But I still don't know what they're good for. As far as I can tell, this is an entire profession devoted to schmoozing, hype, and matching the value of a "deal" to the value of a "property." It's all based on insider knowledge and speculative bidding-up based on market perceptions rather than intrinsic values. Scouts (if I got this right) are trying to sell options and rights, based on exaggerated speculation on market movements years in the future, before the
The innocents here are writers and readers. Williams' article mentions authors only off-handedly, as people who entrust their product to an agent so the marketplace can work its magic. Readers—actual readers of published books that have managed to survive this process—are never mentioned at all.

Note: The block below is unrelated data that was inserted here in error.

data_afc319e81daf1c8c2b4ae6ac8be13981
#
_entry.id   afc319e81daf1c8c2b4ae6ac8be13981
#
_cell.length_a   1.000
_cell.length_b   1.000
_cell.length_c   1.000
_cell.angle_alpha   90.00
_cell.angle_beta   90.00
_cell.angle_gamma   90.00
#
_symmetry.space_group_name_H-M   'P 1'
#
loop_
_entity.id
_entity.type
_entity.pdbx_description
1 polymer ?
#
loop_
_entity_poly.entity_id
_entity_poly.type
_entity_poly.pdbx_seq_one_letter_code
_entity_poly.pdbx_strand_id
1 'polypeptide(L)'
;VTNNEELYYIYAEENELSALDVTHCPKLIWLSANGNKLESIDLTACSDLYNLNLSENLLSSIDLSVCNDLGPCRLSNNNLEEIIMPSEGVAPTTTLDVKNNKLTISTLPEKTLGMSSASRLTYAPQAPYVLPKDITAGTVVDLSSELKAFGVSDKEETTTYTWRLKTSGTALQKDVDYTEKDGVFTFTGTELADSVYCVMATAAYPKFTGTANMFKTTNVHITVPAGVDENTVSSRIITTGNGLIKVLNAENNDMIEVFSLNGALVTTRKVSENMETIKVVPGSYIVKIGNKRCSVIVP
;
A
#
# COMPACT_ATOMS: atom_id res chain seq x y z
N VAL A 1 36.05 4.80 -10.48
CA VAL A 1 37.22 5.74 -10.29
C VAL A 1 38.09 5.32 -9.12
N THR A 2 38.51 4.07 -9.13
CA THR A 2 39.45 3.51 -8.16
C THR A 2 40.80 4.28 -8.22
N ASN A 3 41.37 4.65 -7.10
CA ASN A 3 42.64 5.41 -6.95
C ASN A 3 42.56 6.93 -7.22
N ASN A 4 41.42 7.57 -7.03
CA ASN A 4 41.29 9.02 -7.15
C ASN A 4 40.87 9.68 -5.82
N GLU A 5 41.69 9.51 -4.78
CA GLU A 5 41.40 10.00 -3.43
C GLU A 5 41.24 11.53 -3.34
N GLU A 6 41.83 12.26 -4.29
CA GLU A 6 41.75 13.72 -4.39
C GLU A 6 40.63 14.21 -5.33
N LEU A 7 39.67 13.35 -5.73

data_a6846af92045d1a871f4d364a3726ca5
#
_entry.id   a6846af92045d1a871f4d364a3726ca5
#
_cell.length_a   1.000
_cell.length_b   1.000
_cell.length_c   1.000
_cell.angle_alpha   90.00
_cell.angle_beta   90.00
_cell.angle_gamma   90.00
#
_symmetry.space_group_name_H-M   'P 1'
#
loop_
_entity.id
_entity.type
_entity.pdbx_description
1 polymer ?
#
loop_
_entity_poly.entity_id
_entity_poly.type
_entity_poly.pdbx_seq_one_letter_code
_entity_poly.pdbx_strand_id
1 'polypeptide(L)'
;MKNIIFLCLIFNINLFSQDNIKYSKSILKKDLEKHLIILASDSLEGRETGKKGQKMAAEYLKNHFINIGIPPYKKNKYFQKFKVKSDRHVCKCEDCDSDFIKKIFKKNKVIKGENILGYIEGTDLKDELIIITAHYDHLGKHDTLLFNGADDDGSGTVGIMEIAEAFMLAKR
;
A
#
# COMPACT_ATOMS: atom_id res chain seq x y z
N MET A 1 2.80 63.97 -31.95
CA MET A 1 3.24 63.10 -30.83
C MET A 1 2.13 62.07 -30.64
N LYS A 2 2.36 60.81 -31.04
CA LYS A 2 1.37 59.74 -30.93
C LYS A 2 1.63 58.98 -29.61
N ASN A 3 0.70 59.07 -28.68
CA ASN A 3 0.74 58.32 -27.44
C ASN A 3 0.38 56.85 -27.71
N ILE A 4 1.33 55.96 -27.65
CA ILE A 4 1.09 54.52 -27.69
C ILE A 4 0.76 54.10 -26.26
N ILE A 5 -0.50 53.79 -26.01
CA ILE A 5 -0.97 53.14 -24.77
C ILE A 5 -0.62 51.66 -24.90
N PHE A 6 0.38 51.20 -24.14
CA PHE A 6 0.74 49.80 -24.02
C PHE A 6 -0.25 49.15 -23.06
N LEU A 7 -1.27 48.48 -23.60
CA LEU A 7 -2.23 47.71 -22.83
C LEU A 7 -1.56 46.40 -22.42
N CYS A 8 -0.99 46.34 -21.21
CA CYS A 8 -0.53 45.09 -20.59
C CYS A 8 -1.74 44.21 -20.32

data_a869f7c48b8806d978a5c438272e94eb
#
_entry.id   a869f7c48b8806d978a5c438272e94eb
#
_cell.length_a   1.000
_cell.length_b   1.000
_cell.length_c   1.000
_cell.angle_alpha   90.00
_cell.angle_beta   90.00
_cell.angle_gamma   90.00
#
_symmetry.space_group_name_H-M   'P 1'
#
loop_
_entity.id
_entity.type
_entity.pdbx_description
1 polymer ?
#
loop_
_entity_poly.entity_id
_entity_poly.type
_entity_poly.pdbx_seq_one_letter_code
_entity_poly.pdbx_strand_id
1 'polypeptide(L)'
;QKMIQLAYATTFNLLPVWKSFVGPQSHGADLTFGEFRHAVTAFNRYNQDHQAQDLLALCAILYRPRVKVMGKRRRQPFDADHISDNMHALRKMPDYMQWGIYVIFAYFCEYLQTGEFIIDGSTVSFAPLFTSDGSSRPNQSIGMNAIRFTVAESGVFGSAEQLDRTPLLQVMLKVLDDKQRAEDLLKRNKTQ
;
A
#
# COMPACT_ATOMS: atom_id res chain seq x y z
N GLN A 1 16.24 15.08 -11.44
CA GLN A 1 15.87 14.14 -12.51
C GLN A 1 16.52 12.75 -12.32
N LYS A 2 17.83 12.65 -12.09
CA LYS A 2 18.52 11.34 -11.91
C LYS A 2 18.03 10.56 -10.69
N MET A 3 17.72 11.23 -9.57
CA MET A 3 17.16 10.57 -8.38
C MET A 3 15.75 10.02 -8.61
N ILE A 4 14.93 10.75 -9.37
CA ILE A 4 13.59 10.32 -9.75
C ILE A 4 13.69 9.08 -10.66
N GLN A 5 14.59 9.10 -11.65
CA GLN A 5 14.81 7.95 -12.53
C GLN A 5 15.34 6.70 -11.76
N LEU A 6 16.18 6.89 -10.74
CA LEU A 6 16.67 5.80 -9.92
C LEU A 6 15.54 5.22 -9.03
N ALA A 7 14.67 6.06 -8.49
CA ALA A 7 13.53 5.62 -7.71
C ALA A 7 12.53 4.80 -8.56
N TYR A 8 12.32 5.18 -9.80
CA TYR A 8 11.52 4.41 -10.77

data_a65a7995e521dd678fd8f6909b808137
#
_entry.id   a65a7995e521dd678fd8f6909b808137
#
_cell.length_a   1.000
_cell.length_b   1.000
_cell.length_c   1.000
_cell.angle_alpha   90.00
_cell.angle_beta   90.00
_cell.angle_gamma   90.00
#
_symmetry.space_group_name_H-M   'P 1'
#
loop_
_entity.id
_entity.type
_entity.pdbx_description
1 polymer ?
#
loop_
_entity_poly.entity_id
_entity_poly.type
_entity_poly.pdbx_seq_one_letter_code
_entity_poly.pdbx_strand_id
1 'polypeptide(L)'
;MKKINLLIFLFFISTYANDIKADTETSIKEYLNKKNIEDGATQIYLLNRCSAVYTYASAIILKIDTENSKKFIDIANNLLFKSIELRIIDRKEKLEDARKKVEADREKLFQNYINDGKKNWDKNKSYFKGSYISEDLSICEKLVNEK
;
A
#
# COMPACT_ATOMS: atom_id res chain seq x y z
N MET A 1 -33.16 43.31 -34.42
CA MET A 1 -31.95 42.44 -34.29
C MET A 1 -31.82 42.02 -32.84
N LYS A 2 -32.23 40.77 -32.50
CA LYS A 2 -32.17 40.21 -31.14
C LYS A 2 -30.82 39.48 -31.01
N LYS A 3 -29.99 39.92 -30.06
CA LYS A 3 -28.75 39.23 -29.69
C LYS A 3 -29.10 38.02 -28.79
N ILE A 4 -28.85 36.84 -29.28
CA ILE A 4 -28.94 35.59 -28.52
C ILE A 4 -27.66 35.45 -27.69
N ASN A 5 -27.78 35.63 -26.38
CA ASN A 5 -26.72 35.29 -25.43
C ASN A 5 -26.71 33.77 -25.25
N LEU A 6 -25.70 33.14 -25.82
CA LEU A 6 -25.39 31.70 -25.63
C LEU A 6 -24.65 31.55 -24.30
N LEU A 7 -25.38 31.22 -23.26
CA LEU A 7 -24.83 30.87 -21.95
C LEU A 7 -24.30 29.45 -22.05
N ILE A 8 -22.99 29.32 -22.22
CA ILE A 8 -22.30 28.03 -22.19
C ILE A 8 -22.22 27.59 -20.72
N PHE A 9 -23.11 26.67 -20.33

I don't know Emily Williams, but I'm sure she and her fellow scouts are all lovely people. Within the world of publishing conglomerates, apparently this is the way the game is played, and I'm sure it's possible to be good at the game and still be a nice person. (Really: I have known nice people who were investment bankers. Not at the same time—they were bankers, and then they stopped being bankers, and then they were nice—but they were the same people.) But to me it just emphasizes how little the world of publishing conglomerates has to do with writers, readers, and what I know as literature.
Williams' article will be followed by two more parts, discussing the international scene and translation. Fortunately, they're a week or more off, so there's some chance I'll be able to calm down and read them with an open mind.